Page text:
Actually, nerve action is not really electrical in nature in the sense of a wire conducting a current. This is a common misconception, and has lead to all sorts of misunderstandings and speculation about the brain, such as whether the brain could transmit some kind of electromagnetic radiation which could be responsible for paranormal powers such as telepathy. Unfortunately, the brain doesn't really work that way. Rather, the nerve action potential is due to ion flux, a self-propagating reversal of negativity that travels down the nerve axon. There are no radio waves so there is no way telepathy or similar phenomena could work that way.

[Nor does he consider the fact of epilepsy, where brain activity is quite long in duration, but different in amplitude and frequency, and the patient is unconsicous. Time cannot be the only factor. If it is, proving so requires more than what LIbet offers.]

The reviewer is simply wrong about this. Epilepsy is not a normal, and in fact is a very abnormal phenomenon of consciousness, and the existence of what are known as paroxysmal depolarization shifts, or very unusual brain waves, during epilepsy, are proof of that.

Furthermore, epilepsy is actually very complex, and there are many different types of epilepsy, including ones where the person is conscious. Some forms of epilepsy are not even unpleasant. There are rare types of temporal lobe epilepsy that produce intense visions and ecstatic feelings of well being and happiness. There is even a type of epilepsy that causes extremely intense and long-lasting orgasms, since it occurs in the thalamic nucleus responsible for orgasms, in the nucleus reticularis gigantocellularis, if I remember right (not sure since it's been so long :-)). So epilepsy is not even an issue here. This is clear to anyone who understands the electrophysiology (which was my field).

[Libet argues that Dennett is wrong, because patients with no hippocampus (memory defects) are still consicous. Maybe he is right. But Libet, a scientist, seems to preocupied with philsophers and ignores other lines of evidence.]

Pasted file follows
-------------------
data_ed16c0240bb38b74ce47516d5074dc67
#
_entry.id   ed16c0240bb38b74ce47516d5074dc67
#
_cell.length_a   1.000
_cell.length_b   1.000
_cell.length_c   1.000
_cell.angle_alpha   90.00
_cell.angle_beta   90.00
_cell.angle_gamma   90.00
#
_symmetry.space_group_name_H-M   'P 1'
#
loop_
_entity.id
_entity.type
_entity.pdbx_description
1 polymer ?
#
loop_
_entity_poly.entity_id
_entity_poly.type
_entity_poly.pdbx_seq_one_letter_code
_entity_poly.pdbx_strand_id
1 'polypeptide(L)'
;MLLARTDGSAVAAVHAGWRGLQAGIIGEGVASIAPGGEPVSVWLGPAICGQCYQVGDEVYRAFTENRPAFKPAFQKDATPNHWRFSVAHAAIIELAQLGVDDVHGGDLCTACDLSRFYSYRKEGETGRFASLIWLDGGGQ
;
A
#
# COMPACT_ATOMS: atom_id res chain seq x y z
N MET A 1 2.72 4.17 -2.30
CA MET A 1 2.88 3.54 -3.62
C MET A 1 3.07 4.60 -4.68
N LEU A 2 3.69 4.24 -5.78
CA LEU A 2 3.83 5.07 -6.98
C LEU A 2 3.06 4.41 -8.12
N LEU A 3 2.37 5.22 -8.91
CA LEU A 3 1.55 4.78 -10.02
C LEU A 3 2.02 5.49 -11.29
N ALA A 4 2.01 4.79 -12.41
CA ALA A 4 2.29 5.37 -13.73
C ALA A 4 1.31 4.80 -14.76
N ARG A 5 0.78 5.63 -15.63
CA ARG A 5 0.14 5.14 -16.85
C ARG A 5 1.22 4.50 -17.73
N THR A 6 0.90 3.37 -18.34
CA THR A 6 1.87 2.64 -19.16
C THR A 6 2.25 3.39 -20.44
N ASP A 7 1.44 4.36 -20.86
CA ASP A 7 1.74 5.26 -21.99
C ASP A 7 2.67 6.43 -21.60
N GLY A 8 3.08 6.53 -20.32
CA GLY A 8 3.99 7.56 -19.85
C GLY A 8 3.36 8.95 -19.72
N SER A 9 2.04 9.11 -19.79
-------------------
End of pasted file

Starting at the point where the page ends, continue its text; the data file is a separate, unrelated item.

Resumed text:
Libet might be right about this, but arguing from the standpoint of limbic system memory mechanisms and evidence is very tricky, because the limbic system participates many aspects of memory, including such extremely subtle things as the selective inhibition of retroactive interference (as discussed by Robert Isaacson in his famous book on the limbic system); in other words, it aids in the inhibition and forgetting of certain memories as well as in the laying down and preservation of memories. Hence, for now, I'd leave the limbic system alone on that question, as it's just too slippery.

Besides, it's not just the hippocampus that's involved in temporal lobe memory mechanisms; the hippocampus also connects by means of a special pathway with the adjacent entorhinal cortex and that has a role in memory too, as neuroanatomists Carl Cottman and L. M. Cowan showed in their neuroanatomical studies of that area.

There's more I could say, but I'll leave it at that for now.
22 commentsWas this review helpful to you?YesNoSending feedback...
Thank you for your feedback.
Sorry, we failed to record your vote. Please try again
Report abuse
52 of 66 people found the following review helpful
on May 23, 2004
Format: Hardcover
The topic is a great one, and the author was a great researcher into the topic. Unfortunately, while he may be a great scientist, he's a horrible author.
His idea of the book's audience is vague: he defines neurons as "nerve cells" and introduces Phineas Gage as if talking to someone with no background in neuroscience, only to throw out terms like "fissure of Rolando" in the very same page. He's obviously been retired for quite some time, as all his research is several decades old.
Within the first few pages of the book, he state boldly that consciousness can't be explained by materalism-- something that, while may be true, is far from the kind of statement you just throw out without backing it up.
The organization is vague at best, at times it feels as if he's just rambling.